Boris Johnson is a prime minister who likes to trade in optimism and hope – and there was plenty of that on display on Friday as he dangled the prospect of our lives going back to normal – or thereabouts – in time for Christmas.
But as he set out his next phase on Britain’s road to recovery, it was inevitable that this would be an address filled not just with light, but with shade, too.
Between now and Christmas comes the beginning of winter and the prospects of resurgence of the coronavirus.
Hoping for the best (but planning for the worst), the prime minister announced £3bn of extra funding for the NHS to help it prepare for a possible second wave.
He also laid out a commitment to ramp up testing to 500,000 a day by the end of October to boost the test and trace programme.
New powers for councils to impose local lockdowns were announced as well – an acknowledgement that the battle with this virus is far from over.
But even as the prime minister said all this, he pressed on with a further easing of restrictions in a bid to kickstart the economy.
Mr Johnson changed the guidance on working from home to encourage employers to send workers back into offices.
There were also plans to open bowling alleys, casinos, and skating rinks from August, and sports stadiums and conference centres from October.
Social distancing could perhaps be scrapped from November.
Warning of a possible second wave while simultaneously releasing some measures, this encapsulated the difficult balancing act he faces in trying to manage a public health crisis while rescuing the economy.
Mr Johnson acknowledged that some would think his plan was “too optimistic” and the “risks too great” as he sought to reassure the public he’d put on the brakes if necessary.
It was perhaps no coincidence that Sir Patrick Vallance, the chief scientific adviser (CSA), and Professor Chris Whitty, the chief medical officer (CMO), did not flank the prime minister for this particular set of announcements.
Could they have really endorsed a road map out of lockdown that goes against some of the public recommendations they, themselves, have made around working from home (Sir Patrick) and social distancing rules (Professor Whitty).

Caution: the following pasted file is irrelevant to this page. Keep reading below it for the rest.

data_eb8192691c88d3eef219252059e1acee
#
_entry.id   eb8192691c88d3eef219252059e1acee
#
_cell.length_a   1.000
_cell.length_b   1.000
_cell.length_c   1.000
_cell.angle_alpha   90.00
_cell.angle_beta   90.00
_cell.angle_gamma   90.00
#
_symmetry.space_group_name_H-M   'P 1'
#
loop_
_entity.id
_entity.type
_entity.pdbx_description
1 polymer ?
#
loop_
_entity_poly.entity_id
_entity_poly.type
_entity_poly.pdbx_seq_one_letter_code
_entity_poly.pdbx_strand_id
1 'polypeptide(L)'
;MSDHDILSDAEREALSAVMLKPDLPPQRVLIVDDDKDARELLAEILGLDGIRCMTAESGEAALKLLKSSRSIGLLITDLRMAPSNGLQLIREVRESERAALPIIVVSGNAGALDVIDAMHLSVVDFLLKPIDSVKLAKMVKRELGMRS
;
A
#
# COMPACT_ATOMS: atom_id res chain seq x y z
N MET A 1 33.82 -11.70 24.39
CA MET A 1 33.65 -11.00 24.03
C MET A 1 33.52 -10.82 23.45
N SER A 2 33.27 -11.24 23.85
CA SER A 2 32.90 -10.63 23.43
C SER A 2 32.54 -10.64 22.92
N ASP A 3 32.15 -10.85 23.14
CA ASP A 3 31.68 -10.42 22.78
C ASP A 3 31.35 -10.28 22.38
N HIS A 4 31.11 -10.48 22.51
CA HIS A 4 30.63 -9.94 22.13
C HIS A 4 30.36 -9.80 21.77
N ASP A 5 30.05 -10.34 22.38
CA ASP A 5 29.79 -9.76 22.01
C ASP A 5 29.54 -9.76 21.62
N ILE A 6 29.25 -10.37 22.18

I understand at the cabinet meeting convened on Friday morning to sign off the announcement, Professor Whitty stressed the high level of risk that came with this plan, and that ministers needed to go into it with eyes wide open.
But he also accepted this was a decision for ministers to make.
This was a message echoed by the prime minister on Friday.
When I asked the PM whether his advisers had made themselves scarce from the news conference because they believed his plan ‘too optimistic’ and the ‘risks too high’, Mr Johnson said “no”.
But he also signalled the growing divergence between the scientific advice and policy decisions.
“I must stress that the CSA and CMO give us advice which we of course take very, very seriously, but in the end decisions are taken by the elected politicians.
“We have to weigh the advice we get and I don’t think our wonderful scientific and medical advisers would want to take those decisions for us; those are decisions for us to take.”
This is the tension laid bare. His scientific advisers are squarely focused on trying to control the virus and prevent a second spike.
The prime minister wants to avoid that too, but he also has to balance that risk with the other very pressing problem – the prospect of a deep and prolonged recession.
If he can give consumers confidence that the situation is improving and they should get back into shops, bars and the office, he might be able to give the economy a desperately needed short-term boost.
At the peak of the crisis, the prime minister liked to say his government was “led by the science”.
In more recent weeks, he’s said he was “guided by it”.
Now, he is considering it in the round as the acute public health crisis gives way to an economic one.
When it comes to this new chapter in the PM’s recovery plan, ministers and scientific advisers are clearly not on the same page.
But Mr Johnson is determined to make hay while the sun is shining and boost the economy now before the long winter comes.